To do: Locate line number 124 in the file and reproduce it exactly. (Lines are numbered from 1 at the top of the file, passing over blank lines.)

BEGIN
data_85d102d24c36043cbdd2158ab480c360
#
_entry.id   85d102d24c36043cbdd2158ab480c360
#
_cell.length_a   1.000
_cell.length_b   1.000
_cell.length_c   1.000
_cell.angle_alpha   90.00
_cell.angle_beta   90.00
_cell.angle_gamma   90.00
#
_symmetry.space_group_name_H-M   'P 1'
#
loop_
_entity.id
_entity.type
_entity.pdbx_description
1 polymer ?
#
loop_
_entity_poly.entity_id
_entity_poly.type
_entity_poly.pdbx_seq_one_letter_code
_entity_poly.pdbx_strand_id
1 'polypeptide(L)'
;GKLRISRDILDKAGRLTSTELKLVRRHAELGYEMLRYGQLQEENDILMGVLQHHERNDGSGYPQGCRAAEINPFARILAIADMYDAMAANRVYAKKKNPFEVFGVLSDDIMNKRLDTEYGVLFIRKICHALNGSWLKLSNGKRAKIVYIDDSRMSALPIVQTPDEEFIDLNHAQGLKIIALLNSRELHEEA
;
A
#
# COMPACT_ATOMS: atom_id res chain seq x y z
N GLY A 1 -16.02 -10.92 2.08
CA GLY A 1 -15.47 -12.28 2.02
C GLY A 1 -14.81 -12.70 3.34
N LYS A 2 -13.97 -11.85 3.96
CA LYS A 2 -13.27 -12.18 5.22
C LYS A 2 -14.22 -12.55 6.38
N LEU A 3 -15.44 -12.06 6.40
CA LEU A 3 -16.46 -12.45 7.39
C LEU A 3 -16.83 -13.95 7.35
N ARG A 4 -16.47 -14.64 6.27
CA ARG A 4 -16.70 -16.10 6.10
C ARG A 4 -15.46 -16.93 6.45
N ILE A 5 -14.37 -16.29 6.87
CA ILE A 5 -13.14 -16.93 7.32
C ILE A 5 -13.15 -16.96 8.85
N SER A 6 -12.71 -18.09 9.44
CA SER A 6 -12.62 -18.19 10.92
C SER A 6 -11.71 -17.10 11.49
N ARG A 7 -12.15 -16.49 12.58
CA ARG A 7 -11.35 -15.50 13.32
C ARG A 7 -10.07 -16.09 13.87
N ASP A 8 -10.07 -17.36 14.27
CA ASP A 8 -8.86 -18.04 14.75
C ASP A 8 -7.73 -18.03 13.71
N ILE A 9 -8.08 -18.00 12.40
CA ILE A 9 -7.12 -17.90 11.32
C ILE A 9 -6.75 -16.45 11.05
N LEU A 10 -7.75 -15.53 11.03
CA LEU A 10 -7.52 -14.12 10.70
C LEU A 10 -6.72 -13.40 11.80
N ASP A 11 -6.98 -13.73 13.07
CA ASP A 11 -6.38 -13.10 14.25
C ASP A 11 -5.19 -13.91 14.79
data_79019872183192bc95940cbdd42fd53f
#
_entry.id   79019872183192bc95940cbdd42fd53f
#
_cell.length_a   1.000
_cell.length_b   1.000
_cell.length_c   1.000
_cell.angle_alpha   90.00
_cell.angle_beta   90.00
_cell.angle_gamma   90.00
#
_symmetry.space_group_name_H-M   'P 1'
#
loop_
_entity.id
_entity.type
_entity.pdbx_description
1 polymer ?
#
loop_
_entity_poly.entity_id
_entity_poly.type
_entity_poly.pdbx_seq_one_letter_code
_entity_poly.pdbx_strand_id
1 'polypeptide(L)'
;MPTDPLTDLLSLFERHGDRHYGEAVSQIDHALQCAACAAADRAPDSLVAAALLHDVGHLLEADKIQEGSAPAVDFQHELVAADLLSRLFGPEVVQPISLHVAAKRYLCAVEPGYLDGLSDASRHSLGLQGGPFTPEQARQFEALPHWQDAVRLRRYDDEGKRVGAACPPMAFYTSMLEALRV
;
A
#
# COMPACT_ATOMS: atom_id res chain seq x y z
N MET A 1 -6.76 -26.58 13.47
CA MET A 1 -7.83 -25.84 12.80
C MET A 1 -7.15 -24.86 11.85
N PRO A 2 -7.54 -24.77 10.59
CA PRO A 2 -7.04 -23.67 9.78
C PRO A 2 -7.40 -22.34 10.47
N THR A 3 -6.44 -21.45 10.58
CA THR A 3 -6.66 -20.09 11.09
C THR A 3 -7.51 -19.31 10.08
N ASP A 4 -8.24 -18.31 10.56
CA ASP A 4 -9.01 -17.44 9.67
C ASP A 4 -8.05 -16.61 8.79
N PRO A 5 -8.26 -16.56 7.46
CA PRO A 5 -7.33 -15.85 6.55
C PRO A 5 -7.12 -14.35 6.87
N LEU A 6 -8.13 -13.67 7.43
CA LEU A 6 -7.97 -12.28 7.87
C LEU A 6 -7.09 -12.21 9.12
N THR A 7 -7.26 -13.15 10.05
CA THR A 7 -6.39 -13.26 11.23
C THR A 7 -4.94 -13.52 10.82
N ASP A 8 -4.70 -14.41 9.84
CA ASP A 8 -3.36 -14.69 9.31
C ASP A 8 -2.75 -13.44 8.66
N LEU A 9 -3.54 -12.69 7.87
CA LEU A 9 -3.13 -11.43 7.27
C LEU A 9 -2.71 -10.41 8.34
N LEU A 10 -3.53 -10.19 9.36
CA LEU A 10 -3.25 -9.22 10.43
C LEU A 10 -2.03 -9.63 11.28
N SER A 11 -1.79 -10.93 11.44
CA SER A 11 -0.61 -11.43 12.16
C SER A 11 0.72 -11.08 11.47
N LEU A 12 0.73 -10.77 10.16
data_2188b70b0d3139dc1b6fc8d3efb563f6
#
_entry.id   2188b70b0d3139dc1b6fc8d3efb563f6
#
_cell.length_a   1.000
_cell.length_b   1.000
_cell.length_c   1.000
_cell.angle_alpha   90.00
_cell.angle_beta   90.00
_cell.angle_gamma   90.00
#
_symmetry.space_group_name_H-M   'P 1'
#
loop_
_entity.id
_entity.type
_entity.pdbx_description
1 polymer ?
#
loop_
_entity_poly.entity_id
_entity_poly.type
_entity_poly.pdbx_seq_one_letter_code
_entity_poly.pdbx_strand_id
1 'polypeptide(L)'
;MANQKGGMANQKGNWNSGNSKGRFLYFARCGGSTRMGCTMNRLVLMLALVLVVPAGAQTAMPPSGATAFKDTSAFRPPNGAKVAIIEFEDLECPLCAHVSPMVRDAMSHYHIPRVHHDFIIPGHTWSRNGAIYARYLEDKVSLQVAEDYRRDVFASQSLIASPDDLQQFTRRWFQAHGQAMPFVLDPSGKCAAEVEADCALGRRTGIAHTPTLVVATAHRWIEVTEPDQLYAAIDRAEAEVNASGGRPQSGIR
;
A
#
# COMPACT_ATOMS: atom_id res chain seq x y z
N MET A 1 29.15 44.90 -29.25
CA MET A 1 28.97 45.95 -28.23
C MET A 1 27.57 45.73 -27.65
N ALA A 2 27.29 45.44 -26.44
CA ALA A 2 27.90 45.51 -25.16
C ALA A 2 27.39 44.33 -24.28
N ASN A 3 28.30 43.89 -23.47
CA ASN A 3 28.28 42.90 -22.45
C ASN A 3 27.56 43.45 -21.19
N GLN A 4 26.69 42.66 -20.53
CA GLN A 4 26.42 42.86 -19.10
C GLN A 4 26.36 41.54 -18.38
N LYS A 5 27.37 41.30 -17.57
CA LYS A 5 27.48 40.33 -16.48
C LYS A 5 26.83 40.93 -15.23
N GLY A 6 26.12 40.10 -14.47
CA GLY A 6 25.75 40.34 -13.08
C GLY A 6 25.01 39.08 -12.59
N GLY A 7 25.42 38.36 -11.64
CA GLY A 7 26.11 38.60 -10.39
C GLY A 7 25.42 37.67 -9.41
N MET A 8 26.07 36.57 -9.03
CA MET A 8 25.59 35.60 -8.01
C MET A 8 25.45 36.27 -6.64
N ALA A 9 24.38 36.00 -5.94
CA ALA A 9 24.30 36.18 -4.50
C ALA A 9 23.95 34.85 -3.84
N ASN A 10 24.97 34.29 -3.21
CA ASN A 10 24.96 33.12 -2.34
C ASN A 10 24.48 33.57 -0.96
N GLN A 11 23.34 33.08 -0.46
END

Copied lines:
N SER A 11 -1.79 -10.93 11.44